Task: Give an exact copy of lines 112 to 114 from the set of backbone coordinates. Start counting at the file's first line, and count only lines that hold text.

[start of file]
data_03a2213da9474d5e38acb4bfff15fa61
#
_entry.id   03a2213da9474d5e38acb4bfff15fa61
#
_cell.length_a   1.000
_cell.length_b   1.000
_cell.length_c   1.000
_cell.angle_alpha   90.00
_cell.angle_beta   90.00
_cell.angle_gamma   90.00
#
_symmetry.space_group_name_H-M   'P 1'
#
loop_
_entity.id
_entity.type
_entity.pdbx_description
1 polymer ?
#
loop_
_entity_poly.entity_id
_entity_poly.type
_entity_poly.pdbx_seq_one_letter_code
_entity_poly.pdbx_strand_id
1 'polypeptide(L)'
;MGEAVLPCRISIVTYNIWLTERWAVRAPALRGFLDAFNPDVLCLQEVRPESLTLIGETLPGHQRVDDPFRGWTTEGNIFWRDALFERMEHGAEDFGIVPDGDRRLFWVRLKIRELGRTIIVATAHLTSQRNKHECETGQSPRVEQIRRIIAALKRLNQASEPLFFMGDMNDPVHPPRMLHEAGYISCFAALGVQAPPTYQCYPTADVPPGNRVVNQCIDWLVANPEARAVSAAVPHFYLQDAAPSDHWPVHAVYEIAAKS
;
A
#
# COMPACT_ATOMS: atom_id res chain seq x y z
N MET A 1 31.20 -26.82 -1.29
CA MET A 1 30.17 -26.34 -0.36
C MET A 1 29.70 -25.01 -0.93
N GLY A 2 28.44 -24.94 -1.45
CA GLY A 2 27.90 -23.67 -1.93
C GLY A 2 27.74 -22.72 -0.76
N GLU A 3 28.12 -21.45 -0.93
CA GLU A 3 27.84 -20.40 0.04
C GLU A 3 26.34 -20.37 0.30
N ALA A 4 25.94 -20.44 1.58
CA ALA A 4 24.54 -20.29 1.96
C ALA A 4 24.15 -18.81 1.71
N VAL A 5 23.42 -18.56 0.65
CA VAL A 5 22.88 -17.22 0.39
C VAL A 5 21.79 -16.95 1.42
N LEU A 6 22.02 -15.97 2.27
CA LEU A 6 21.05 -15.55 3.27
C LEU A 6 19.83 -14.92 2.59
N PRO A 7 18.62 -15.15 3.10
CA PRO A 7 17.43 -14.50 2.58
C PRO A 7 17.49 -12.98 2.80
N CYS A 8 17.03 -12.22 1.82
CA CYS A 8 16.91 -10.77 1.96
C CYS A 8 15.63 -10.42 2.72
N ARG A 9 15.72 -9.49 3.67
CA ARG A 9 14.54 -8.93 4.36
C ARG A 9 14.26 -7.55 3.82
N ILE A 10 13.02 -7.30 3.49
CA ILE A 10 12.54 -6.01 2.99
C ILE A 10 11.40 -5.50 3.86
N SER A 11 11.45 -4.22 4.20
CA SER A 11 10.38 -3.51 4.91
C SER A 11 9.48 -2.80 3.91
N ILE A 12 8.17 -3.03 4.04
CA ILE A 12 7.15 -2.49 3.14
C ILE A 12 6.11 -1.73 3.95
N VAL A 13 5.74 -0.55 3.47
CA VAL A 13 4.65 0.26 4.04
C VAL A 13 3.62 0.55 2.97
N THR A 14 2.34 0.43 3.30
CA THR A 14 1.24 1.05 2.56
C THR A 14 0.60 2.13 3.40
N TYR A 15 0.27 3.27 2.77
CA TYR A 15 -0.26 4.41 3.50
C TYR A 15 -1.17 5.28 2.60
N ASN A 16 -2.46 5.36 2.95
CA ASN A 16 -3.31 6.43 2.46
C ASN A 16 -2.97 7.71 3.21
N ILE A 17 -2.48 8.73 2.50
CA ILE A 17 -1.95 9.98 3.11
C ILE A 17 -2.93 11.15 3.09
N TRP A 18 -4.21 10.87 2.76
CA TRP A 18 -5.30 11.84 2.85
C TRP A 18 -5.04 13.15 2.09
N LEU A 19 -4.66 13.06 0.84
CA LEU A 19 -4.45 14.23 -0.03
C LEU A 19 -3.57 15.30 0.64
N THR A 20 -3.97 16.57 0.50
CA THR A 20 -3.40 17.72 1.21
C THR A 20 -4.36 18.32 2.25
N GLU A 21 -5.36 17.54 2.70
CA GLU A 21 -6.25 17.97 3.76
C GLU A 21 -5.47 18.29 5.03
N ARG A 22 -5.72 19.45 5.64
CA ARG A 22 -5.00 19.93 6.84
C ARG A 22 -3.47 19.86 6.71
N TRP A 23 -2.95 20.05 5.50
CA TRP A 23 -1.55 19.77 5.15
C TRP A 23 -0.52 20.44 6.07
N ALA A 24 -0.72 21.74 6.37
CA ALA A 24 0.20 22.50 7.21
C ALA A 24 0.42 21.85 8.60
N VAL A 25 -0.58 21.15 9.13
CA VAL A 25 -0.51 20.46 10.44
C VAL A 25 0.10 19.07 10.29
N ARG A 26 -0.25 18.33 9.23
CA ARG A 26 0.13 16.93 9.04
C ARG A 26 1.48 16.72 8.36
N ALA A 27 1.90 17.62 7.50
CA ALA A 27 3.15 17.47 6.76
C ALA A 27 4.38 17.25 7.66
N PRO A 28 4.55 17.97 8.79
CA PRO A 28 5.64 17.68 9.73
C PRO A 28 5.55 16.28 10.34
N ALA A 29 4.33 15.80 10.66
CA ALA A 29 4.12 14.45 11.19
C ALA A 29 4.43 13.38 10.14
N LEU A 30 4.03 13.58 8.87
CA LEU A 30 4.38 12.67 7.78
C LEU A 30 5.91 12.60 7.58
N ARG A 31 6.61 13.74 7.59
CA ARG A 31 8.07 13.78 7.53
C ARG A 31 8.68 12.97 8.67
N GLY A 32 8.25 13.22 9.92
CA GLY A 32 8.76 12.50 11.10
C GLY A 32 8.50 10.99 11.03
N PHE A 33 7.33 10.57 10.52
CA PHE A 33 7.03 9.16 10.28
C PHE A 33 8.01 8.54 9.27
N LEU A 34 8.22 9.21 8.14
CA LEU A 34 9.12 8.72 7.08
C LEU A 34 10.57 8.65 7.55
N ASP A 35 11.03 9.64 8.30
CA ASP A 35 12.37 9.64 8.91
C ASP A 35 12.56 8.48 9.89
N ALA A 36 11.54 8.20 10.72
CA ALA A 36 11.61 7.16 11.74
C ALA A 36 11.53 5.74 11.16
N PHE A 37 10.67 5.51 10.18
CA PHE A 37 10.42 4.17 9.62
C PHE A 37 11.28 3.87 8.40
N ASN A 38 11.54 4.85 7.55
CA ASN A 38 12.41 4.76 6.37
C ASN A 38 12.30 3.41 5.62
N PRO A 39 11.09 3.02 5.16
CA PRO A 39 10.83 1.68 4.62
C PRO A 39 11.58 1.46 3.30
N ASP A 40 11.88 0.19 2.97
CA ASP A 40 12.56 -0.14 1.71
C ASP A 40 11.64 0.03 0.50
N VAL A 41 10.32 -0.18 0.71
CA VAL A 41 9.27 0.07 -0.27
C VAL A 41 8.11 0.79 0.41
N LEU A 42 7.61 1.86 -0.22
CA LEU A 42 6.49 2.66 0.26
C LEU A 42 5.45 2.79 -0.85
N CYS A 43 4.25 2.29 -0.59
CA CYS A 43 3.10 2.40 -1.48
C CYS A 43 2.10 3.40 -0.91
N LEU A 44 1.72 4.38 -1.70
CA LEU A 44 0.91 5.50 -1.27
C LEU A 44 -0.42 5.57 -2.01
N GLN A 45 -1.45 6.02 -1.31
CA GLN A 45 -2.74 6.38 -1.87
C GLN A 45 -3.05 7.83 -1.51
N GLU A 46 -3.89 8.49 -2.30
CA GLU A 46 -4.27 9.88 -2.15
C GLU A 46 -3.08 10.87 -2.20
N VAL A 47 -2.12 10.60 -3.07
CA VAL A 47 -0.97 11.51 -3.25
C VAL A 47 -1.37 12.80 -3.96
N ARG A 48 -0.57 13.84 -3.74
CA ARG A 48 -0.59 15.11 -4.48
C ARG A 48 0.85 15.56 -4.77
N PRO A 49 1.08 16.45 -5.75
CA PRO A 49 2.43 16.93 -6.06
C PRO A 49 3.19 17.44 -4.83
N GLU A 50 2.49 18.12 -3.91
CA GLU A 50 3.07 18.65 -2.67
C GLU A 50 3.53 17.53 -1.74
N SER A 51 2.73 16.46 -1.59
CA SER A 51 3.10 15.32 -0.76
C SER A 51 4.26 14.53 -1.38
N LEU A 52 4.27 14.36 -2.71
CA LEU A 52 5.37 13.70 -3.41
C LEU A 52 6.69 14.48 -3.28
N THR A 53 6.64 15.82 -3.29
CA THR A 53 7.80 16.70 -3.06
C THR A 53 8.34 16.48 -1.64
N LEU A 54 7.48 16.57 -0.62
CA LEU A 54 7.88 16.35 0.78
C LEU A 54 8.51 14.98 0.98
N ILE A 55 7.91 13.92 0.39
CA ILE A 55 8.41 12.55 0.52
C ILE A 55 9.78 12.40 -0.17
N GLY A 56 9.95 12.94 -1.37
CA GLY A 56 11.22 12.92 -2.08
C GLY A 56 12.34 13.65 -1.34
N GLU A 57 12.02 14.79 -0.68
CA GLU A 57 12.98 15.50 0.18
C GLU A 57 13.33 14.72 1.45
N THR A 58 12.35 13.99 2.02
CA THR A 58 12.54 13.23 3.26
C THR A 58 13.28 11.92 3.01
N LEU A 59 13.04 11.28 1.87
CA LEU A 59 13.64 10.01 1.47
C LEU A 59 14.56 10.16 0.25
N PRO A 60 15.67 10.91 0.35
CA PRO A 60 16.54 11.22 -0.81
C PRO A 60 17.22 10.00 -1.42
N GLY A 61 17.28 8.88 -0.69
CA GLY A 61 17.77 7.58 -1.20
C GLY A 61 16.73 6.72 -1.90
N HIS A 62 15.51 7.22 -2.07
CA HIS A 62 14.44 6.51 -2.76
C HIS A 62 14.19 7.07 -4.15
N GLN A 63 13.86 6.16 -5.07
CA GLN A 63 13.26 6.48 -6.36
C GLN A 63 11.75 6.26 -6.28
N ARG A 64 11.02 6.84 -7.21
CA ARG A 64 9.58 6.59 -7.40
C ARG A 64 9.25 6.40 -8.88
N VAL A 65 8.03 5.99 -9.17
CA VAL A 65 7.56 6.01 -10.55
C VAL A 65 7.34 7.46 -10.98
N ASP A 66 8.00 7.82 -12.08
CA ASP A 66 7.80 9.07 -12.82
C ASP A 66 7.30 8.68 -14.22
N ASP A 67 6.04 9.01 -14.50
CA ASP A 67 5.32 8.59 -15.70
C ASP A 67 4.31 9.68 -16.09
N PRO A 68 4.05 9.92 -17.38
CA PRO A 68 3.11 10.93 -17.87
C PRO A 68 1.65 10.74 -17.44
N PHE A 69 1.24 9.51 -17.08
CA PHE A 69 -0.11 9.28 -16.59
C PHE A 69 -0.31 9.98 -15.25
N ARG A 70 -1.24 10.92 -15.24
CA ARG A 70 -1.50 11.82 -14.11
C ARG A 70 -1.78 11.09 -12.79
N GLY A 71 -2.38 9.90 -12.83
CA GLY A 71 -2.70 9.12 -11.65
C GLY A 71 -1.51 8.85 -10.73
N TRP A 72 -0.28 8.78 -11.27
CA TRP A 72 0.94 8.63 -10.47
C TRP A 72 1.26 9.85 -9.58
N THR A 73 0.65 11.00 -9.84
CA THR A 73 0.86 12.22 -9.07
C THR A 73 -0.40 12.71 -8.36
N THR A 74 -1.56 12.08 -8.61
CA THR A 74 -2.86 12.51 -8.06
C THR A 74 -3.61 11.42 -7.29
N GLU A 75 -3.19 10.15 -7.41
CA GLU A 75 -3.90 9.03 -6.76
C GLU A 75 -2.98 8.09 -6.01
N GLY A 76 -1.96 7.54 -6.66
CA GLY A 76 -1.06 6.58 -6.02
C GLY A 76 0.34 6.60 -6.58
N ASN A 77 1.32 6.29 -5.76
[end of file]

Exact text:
N PRO A 28 4.55 17.97 8.79
CA PRO A 28 5.64 17.68 9.73
C PRO A 28 5.55 16.28 10.34